Survival of mammalian cells during freezing requires the presence of cryoprotective substances such as glycerol or DMSO (Dimethyl Sulfoxyde). The discovery that compounds like glycerol could prevent slow freezing damage was totally fortuit. Sperm had been mixed with glycerol rather then sucrose and that compound have prevented the damage which was common when they had used sucrose in their experiments. The exact mechanism of the damage due to slow freezing is not understood but it is thought to be due to the increase in extra cellular electrolyte content and then the inability of the cells to shrink appropriately to the extent required to maintain the osmotic pressure without disturbing the cellular membrane. The cell may also be damaged at the time of warming and if intracellular crystals did form at the time of freezing there is a good chance that these crystals may damage the cell at the time of warming although some cells may be rescued by rapid warming. On the other hand slow freezing might have preclude intracellular crystal formation and the cells may do better at the time of warming.

Micromanipulation of Oocytes and Sperm

Avenues of improving the ability of culturing and maturing oocytes from the stage of oogonia would permit the cryopreservation of ovarian tissue and the posterior utilization of in vitro cultures systems to provide oocytes at a future time when the patient might recovered of her disease. This also would have the advantage of no need of hormone manipulation in an attempt to recruit oocytes to be harvested at a time when the disease is active and such a course may be totally impossible. A review of the cellular cycle is relevant at this point. The cell cycle has two phases; interphase and mitosis. In interphase the nucleus remains intact as the cell grows and its chromosomes replicate. In mitosis the nucleus divides in two. First the membrane surrounding the nucleus breaks and forms the mitotic spindle to which the previously duplicated chromosomes attach. Then the spindle breaks in two so that each cell daughter will have equal number of chromosomes.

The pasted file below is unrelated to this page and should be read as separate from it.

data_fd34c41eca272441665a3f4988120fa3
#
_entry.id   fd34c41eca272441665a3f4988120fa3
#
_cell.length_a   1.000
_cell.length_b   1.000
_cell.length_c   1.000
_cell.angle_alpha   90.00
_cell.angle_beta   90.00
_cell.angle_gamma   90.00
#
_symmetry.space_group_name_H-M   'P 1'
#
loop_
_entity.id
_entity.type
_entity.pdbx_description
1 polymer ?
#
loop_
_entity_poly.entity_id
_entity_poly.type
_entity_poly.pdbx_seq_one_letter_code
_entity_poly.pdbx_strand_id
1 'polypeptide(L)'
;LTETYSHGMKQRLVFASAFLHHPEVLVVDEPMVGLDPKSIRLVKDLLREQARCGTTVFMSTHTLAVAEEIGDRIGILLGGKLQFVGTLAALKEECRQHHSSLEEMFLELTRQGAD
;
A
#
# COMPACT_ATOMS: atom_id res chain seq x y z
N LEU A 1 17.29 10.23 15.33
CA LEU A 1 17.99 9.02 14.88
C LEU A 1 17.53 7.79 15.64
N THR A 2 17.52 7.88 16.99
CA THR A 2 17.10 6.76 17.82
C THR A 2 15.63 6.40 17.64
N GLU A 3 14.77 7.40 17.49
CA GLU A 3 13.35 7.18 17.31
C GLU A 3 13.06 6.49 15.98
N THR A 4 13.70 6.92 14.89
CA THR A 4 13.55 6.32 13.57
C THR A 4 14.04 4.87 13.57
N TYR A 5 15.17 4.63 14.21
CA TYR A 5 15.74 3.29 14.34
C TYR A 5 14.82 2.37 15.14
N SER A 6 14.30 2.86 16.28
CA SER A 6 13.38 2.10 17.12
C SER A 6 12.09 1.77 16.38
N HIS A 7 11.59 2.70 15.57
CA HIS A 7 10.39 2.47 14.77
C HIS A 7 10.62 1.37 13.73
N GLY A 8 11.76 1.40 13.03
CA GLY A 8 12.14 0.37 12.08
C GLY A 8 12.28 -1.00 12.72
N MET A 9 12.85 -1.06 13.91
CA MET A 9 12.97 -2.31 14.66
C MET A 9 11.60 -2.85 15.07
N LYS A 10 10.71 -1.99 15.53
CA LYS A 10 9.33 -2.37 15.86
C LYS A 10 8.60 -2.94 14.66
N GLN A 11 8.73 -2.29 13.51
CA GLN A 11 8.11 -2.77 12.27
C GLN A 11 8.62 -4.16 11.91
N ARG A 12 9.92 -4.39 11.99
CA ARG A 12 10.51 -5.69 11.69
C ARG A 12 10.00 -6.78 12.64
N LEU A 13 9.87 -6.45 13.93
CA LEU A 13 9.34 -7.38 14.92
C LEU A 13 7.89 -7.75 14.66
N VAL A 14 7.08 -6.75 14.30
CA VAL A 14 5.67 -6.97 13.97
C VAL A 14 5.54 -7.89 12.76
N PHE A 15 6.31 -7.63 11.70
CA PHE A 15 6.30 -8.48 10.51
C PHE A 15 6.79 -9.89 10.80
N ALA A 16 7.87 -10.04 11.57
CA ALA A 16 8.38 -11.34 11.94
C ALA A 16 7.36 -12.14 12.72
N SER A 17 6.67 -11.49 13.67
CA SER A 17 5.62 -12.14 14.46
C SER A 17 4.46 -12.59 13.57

During sexual reproduction meiosis occurs so that the diploid number of chromosomes of the egg and the sperm becomes haploid. This process of halving is accomplished by 2 rapid chromosomal segregation. In the male the precursor divides symmetrically so that the end result is 4 identical sperm. In females the precursor divides asymmetrically resulting in one large egg and 3 small cells that are discarded. Cells must pace their division so that they should not enter their mitosis or meiosis until the chromosomes are replicated failure to do so may result in cells that lack a chromosome also the cells should not divide until the cell volume has doubled. The integration of these functions is accomplished by certain substances such as the MPF or Maturation Promoting Factor which is not activated until cdc genes produce a cdc 2 protein kinase that transfers phosphates from ATP to proteins and therefore cell growth. The cdc2 protein is one of the 2 parts of the MPF the second is the cyclins.